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The European Parliament

The European Parliament is the only directly elected body of the European Union. The 785 members of the European Parliament represent the citizens of the European Union. They are elected once every five years by voters in the twenty-seven member states of the European Union on behalf of its 492 million citizens.

The Parliament plays an active role in drafting the legislation which has an impact on the everyday lives of the citizens of the European Union, such as legislation on environmental protection, consumer rights, equal opportunities, transport and the free flow of labour, capital, services and goods. The Parliament, together with the Council, also controls the annual budget of the European Union.

Cooperation of the Presiding Member State with the European Parliament

One of the key tasks of the Presidency is to represent the Council of the European Union in its relations with other EU institutions, including the European Commission and the European Parliament.

Upon assuming the Presidency, the presiding country presents its programme to the European Parliament, the European Economic and Social Committee and the Committee of the Regions. At the end of the six month period, it submits a report on its Presidency to the European Parliament.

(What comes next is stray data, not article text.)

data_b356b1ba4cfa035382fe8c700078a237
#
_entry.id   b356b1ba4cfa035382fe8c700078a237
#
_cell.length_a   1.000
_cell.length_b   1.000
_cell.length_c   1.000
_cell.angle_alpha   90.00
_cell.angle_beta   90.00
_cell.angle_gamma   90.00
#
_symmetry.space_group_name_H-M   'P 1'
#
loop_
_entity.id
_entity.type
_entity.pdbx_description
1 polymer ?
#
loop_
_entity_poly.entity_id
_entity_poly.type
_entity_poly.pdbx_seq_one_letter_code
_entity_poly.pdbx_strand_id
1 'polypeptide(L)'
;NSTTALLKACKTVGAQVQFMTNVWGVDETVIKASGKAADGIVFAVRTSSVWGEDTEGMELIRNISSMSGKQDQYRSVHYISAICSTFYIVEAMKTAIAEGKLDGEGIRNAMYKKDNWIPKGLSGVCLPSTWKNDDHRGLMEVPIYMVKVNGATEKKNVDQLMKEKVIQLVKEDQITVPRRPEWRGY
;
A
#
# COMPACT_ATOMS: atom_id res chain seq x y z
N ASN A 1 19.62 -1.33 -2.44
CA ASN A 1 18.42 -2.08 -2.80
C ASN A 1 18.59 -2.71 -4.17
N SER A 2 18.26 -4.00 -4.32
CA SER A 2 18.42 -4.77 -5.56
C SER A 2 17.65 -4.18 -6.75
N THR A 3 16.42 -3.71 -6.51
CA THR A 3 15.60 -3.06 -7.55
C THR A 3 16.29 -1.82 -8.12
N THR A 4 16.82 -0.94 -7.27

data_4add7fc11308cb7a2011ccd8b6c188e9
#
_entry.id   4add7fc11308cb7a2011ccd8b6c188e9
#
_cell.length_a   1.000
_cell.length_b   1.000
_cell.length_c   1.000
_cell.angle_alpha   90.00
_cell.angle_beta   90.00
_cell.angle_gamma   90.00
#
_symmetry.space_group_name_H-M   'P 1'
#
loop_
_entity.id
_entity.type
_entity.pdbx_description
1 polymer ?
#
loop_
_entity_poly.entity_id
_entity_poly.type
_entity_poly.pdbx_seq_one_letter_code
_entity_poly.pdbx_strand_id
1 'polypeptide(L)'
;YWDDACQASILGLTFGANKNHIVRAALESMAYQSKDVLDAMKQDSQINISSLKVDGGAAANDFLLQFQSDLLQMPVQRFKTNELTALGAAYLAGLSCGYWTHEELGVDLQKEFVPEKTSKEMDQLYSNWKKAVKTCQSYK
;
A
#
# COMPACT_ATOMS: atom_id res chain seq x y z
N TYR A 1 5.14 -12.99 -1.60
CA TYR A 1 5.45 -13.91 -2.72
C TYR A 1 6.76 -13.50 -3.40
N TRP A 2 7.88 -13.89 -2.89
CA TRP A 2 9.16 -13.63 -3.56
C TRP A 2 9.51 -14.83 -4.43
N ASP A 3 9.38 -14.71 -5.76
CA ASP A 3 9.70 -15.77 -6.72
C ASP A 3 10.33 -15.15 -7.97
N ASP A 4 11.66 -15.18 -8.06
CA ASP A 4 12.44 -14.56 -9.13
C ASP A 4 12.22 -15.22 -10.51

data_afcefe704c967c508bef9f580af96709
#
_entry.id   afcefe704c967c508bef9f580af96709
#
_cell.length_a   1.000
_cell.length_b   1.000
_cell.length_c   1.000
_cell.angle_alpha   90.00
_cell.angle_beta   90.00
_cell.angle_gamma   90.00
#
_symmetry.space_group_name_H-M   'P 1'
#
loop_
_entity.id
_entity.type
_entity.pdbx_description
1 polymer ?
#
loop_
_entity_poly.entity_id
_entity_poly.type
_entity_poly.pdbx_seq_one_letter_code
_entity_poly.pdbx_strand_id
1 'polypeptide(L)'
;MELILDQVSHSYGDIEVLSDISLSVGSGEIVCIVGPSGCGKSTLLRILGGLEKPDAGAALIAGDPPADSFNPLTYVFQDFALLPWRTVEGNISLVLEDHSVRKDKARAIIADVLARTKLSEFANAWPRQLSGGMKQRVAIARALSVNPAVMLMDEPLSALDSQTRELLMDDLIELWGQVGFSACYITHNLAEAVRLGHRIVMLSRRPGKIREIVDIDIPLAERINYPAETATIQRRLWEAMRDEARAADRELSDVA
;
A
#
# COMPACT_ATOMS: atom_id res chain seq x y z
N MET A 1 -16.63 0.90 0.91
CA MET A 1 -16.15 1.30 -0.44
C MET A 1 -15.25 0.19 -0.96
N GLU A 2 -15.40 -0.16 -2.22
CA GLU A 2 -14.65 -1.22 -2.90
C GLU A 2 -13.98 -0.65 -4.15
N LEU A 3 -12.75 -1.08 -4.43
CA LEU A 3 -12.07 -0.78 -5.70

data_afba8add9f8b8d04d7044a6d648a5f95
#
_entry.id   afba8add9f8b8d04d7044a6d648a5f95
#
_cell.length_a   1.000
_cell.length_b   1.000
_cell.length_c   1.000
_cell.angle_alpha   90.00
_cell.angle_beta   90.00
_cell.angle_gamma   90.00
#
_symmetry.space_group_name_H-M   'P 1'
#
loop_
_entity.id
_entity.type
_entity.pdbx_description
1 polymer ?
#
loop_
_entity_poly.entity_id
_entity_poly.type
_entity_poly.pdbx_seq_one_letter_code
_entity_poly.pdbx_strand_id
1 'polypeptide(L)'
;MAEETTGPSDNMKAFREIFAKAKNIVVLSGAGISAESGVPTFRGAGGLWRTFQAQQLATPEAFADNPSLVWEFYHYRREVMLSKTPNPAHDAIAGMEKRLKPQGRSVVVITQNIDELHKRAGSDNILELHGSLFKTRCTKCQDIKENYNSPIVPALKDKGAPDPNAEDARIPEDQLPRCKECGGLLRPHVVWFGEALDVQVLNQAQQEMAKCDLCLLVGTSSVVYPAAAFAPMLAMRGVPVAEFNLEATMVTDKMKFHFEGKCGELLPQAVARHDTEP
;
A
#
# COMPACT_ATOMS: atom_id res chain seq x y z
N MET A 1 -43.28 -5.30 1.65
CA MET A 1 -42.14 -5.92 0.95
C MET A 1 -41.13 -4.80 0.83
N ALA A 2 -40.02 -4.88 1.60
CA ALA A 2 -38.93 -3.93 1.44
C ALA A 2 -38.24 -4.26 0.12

The Presidency representatives report on their current work in the Council to European Parliament committees; they also take part in the plenary meetings of the Parliament in Strasbourg and answer the questions of MEPs.

One of the most important aspects of the Presidency's cooperation with the European Parliament is the co-decision legislative procedure, where the Council of the European Union and the European Parliament jointly adopt EU legislation.

Official website of the European Parliament external link

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The European Commission

The European Commission represents and upholds the interests of the EU as a whole, and is independent in its work from the member states’ national governments. It has the exclusive right to make proposals for new European legislation, which are then passed on to the European Parliament and Council in order to become law. It ensures that EU legislation is implemented correctly and monitors the use of EU funds. It may take action against parties who breach European legislation by initiating infringement procedures before the Court of Justice of the European Communities. The Commission also represents the European Union in international organisations and in negotiations with other countries.

The Commission consists of twenty-seven Commissioners external link, one Commissioner from each member state.

The Commissioners are assisted in their work by some 24,000 regular employees and a limited number of temporary and auxiliary personnel. The Commission is divided into Directorates-General external link, which deal with various sectors or policies of the European Union.